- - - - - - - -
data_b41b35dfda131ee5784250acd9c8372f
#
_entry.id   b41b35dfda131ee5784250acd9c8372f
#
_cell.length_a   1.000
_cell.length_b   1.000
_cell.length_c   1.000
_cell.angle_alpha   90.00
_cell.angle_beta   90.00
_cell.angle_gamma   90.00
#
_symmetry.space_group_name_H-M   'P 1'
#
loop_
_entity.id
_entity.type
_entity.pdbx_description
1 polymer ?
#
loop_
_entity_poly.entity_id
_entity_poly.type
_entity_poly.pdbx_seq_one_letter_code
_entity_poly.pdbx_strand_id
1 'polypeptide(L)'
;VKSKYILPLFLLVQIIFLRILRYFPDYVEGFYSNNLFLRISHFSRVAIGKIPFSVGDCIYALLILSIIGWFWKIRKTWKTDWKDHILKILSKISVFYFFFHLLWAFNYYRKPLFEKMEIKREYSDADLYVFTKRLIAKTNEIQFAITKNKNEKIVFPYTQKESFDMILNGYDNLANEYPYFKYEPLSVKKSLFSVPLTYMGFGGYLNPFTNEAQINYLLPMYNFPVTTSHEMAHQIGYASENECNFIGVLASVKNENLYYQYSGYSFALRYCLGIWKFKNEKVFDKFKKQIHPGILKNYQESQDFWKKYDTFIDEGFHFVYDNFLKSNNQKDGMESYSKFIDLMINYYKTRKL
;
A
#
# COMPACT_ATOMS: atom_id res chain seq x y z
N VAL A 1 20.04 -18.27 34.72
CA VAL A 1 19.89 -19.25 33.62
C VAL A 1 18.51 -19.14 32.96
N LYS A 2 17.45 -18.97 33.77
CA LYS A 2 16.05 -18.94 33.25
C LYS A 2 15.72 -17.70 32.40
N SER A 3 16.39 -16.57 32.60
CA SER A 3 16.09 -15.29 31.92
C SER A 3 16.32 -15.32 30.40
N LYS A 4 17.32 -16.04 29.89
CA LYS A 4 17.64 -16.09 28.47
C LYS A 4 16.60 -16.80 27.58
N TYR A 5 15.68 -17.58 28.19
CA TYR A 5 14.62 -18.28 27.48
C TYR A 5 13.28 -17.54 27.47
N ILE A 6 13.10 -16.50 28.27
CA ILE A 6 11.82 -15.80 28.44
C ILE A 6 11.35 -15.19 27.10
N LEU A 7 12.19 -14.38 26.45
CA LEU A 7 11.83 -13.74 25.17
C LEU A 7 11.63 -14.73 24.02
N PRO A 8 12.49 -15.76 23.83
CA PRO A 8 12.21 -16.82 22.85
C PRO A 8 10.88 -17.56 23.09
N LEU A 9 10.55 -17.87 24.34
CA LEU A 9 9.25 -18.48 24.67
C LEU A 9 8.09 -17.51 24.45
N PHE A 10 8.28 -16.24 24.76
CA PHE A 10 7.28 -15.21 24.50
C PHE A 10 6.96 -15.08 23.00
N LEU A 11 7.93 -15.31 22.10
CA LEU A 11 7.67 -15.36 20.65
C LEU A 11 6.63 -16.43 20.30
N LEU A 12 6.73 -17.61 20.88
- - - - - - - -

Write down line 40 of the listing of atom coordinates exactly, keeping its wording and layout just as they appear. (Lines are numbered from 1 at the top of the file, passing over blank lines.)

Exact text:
N LYS A 4 17.32 -16.04 29.89